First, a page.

<p>I'll be attending the University of Washington in the fall, and I'm also from the east coast! With what you provided, you should be able to get in easily. (But it is often a crapshoot, just make sure you write a decent essay! Also, your stats/ec's are fairly similar to mine.)</p>

<p>The only drawback would be the financial aspect. Fortunately, I earned a scholarship from the UW so that helps a little. Still, the OOS tuition is killer, especially if you compare it to in-state. The UW is fantastic for in-state students. From what I've heard, they give some fairly nice aid and grants to Washington residents. But for the rest of us OOS children, it's pretty much a barren wasteland in the world of aid. HOWEVER, just apply anyways and see how the aid turns out - you'll never know if you don't apply.</p>

<p>Also, what is your intended major? UW has direct-admit programs for certain majors, so that could be worth looking into.</p>

<p>Finally, I am in sort of the same financial situation as you. Helpful information: AP credit is your friend. I'm going in with a LOT of credits from AP's, so I intend to graduate in 3 years instead of 4. This will significantly help from the financial standpoint and is worth considering if you still have a year of high school left.</p>

<p>Just PM me if you have ANY questions at all. Also, if you give me a bit more info (scores, interests, etc) I could try to help you find some other schools!</p>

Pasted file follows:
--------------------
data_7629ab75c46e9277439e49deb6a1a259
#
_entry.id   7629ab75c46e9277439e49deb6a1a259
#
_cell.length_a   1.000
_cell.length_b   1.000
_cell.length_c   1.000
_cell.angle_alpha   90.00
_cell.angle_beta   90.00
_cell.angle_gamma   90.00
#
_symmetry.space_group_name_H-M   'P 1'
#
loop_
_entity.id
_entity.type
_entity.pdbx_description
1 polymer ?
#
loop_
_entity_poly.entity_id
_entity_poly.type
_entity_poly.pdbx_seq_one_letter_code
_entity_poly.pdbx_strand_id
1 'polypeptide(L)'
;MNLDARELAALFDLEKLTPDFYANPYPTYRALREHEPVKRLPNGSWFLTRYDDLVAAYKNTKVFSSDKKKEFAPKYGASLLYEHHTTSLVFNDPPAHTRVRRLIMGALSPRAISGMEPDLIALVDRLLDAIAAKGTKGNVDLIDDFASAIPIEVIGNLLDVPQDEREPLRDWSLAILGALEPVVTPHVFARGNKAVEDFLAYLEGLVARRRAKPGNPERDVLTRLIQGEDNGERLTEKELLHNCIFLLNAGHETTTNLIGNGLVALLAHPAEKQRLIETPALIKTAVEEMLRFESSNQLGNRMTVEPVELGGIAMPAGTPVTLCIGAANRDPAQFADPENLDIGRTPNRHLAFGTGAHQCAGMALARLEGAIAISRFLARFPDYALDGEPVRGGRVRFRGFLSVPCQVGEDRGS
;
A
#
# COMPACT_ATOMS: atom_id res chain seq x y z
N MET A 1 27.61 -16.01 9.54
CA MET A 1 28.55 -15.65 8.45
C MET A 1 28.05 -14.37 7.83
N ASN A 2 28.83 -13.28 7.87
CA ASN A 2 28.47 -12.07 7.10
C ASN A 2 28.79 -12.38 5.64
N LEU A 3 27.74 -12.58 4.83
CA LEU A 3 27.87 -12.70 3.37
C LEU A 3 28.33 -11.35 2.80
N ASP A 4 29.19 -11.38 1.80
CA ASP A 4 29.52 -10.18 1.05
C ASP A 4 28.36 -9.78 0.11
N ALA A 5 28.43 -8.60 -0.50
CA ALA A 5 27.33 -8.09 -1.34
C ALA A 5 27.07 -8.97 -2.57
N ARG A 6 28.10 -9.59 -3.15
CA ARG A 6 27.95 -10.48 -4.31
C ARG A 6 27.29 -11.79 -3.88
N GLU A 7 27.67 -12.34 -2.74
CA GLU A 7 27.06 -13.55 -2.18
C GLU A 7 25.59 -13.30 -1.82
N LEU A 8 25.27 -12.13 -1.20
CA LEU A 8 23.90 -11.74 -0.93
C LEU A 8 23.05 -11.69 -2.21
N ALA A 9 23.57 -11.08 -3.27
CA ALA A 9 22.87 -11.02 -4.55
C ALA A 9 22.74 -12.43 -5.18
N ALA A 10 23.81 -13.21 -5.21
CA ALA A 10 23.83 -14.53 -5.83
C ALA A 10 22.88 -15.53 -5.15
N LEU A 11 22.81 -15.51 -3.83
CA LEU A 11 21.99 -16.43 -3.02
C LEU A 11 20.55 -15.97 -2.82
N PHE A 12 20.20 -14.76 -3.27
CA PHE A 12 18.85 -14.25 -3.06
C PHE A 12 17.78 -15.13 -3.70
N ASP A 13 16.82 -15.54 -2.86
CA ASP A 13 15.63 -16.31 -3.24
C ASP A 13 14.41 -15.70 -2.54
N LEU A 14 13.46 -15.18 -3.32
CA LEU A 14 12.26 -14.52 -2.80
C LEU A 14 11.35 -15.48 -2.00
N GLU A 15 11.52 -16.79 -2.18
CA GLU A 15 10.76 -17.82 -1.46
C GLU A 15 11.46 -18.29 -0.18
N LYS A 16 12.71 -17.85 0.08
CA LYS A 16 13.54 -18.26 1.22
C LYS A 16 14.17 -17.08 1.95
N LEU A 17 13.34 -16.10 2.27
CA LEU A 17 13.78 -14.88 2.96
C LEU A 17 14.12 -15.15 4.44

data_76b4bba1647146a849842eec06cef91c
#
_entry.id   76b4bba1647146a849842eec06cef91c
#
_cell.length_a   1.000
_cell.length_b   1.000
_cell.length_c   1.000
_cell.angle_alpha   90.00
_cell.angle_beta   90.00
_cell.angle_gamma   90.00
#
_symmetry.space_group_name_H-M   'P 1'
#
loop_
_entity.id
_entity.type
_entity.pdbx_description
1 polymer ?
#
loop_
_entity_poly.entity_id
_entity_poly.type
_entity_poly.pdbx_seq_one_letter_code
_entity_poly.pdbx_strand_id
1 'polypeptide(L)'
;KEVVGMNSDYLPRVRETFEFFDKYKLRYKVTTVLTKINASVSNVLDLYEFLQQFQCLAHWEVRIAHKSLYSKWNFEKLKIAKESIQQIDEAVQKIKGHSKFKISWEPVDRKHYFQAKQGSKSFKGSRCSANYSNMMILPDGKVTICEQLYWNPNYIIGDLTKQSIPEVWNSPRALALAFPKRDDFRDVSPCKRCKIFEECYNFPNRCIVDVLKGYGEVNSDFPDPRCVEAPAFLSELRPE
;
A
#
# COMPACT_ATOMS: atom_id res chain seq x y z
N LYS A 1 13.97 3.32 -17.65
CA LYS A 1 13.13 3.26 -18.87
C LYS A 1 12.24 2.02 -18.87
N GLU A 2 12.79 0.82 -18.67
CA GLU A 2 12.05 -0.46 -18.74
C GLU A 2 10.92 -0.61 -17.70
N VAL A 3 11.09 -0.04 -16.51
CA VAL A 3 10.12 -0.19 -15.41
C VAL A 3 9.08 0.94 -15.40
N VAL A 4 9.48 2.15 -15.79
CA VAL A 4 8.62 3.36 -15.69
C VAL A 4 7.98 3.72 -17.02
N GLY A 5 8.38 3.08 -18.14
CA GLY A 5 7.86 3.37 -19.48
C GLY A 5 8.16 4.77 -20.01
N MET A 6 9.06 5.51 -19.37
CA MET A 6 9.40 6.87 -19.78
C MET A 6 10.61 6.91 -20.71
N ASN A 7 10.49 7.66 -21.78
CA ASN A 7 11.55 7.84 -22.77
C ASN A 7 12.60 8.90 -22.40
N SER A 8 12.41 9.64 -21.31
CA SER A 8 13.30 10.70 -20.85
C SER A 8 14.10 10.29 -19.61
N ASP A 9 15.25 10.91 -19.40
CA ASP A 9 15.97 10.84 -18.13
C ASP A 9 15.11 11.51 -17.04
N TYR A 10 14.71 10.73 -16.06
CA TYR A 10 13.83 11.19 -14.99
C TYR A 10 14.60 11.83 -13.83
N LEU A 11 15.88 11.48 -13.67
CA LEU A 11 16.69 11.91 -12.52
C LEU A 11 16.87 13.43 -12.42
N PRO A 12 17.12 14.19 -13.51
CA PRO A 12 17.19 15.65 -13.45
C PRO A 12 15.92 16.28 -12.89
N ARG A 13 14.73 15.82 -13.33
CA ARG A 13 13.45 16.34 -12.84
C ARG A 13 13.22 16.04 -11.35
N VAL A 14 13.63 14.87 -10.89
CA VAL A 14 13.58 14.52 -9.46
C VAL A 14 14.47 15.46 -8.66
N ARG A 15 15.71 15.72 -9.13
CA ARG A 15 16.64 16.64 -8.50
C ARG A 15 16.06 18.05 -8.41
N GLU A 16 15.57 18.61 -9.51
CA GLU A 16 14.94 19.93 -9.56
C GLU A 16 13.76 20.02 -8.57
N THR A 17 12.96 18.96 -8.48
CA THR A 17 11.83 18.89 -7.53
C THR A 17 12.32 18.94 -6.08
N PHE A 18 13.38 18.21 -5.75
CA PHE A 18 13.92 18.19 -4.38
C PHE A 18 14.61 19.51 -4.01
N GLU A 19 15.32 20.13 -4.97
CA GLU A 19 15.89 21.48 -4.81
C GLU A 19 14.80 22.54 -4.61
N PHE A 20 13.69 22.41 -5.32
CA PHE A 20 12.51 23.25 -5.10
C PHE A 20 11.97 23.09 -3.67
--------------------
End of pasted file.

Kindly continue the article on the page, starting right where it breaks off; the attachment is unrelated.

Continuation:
<p>Best of luck!!</p>

<p>Every state is different. Some have a set percentage that go to instate leaving oos students in a different applicant pool with generally tougher competition (think UVa). Some states give guaranteed admission to instate students that are in the top 10% of their class (both GA and TX have a form of this). Some state flagships welcome oos students with high stats and will offer up great scholarships and spots in honor colleges to attend. (both Alabama and Auburn are known for this).
The trick is to find the ones that have the program you want and favor good oos students in admissions and merit aid.</p>

<p>If you want to play the geography card as an admissions advantage, you need to find a school where (a) OOS students are strongly desired, and (b) Connecticut is an underrepresented state. In general, large OOS public universities probably are not your best bet. They typically reserve 80-90% of their spots for in-state students, charge much higher rates for OOS students, apply higher admission standards for OOS students, and don't give much aid to OOS students. At full-pay rates, they usually are cheaper than selective private schools, but after aid, your out-of-pocket costs may not be a bargain at all.</p>

<p>One of the best schools in the state of Washington is Whitman College in Walla Walla. This is a small, private liberal arts college comparable to some of the NESCAC schools in your region (Connecticut College, Trinity, Bowdoin etc.) Check out its "Semester in the West" program. If you really want to break out of your East Coast, small state box, that would be a great way to do it.</p>